By: Jacqueline Weber, Volunteer, EcoSpark
Spring is a wonderful time to reconnect with nature in your neighbourhood. Migrating birds are returning from their warmer wintering grounds, insects are emerging, and wildflowers are beginning to add colour to the forest floor. What better time to participate in a citizen science project that you can complete in your own backyard?
The City Nature Challenge is a global bioblitz event organized by the Natural History Museum of Los Angeles County and California Academy of Sciences. Citizen Scientists from around the world survey the wild species that live in their communities. In 2020 City Nature Challenge gathered more than 800,000 observations from 244 cities around the world!
This year, EcoSpark is serving as the regional organizer for the City Nature Challenge in the Greater Toronto Area. To participate all you need to do is take photographs of plants and animals in your local green space and post them on iNaturalist. EcoSpark will map, organize and share the results of this citizen science challenge. You can visit the City Nature Challenge 2021: Toronto and GTA project page to learn more about the event!
If you want to learn more about how to find wildlife near you, take research-grade photos for iNaturalist and generally improve your skills as a Citizen Scientist, join EcoSpark for the Intro to Biodiversity Monitoring webinar on April 30th.
Launch Webinar: INTRO TO BIODIVERSITY MONITORING April 30th, 11-12am
Register now for this introduction to citizen science biodiversity monitoring. We’ll demo free apps and maps and provide ideas on where to look for neat wildlife. Learn tips for taking research-grade photos that provide the best data for conservation. After the webinar people of all ages will be able to find local species and share photos to iNaturalist.
Spring can be a time when we see the world in a new light, seeing things like wildflowers, mosses and insects that we had never noticed before. These tiny, sometimes underappreciated life forms were the focus of our recent StoryMap project The Hidden World Beneath Your Feet. This StoryMap takes the reader on a tour of life on the forest floor, and shares tips for finding and understanding the plants and animals you may discover. Have you ever considered how a moss lives, wondered how a mushroom grows, or wanted to take a closer look at a frog? Once you begin noticing the hidden world that exists on the forest floor, you will find interesting plants and animals every time you step into a local park. We hope that this StoryMap will excite you, inspire you, and bring you new enjoyment to your time outdoors this year.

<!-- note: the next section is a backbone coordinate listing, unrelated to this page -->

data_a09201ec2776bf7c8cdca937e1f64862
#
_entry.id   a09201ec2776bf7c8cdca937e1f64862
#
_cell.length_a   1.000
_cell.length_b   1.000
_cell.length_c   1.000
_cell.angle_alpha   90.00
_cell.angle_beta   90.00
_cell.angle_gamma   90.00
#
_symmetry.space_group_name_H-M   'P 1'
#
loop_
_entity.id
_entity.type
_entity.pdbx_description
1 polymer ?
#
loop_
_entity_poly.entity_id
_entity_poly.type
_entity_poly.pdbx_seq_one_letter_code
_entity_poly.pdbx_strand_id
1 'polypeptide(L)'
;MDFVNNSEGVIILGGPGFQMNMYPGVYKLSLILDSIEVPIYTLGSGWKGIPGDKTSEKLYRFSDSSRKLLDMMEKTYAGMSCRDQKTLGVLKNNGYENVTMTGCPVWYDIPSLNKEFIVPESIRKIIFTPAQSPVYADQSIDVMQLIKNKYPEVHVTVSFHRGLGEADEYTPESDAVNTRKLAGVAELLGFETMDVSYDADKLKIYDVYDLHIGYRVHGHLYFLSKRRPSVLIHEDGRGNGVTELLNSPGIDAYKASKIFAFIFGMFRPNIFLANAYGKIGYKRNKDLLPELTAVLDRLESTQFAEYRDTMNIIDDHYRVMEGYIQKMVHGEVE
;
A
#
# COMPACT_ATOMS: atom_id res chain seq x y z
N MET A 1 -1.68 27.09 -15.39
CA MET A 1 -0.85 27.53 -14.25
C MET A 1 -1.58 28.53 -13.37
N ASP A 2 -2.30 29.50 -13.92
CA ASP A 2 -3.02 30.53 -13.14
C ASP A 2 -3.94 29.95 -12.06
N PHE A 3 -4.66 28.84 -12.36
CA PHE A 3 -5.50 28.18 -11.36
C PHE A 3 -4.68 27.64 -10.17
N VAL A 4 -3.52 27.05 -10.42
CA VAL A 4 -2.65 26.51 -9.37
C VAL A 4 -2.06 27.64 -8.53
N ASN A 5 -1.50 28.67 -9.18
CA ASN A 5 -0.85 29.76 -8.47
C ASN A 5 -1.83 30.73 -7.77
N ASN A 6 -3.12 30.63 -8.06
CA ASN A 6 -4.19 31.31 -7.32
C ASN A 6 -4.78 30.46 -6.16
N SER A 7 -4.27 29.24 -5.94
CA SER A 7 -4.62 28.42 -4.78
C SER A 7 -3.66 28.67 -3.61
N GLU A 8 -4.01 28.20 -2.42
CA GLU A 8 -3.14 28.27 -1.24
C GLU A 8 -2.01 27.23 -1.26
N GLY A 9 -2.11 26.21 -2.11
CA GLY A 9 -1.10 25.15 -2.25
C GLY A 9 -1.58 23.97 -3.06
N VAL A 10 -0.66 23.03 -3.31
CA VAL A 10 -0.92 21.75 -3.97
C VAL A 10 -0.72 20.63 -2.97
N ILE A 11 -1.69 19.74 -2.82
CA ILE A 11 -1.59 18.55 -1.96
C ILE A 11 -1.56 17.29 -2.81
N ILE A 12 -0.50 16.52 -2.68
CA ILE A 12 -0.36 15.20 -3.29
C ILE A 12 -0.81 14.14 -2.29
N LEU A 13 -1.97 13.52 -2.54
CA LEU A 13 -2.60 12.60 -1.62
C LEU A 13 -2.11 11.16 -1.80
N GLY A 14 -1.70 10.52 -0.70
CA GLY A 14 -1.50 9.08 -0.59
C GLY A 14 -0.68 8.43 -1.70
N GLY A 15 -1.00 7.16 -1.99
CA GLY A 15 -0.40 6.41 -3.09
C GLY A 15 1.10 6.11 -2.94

If you seek out nature to engage your senses and relax your mind, our StoryMap Connecting to your senses in Ontario's Greenbelt can bring you new ideas on how to connect fully with nature as you explore the outdoors this spring. As you click through the StoryMap you can play audio clips of birdsong, frog calls and a gently flowing stream. Admire a photograph of the beautiful red buds of a Basswood tree, and learn about how engaging your sense of smell can lift your mood. While we don’t often employ our sense of taste on walks in nature, have you ever stopped to thank a Sugar Maple for its syrupy contribution to your breakfast pancakes?
Taking time to slow down and take in the natural world around you can be profoundly meditative; this is the basis for the practice of forest bathing. Some studies have suggested that a walk in the forest can boost the mood, lower stress levels, and boost immunity. Personally, my favourite part about connecting to my senses in nature is that it allows me to consider all the other lives - including fragrant flowers, rustling chipmunks and glossy-coated deer - that are sharing the park with me. Being immersed in nature makes me feel part of something beyond myself, something that is quite beautiful.
If connecting to your senses in Ontario’s Greenbelt has left you wondering about the beautiful plant, interesting bird, or curious frog call you noticed, adding a record to iNaturalist can help you identify the species you spent time with, and hopefully will enhance your connection with nature even more in preparation for your next visit to the park.
We can’t wait to see what you discover!
Learn More: Subscribe to EcoSpark’s e-newsletter for biodiversity updates at ecospark.ca. Dig deeper by booking a school, corporate or volunteer citizen science session. EcoSpark will help your group contribute to biodiversity and ecological health in the community all year.
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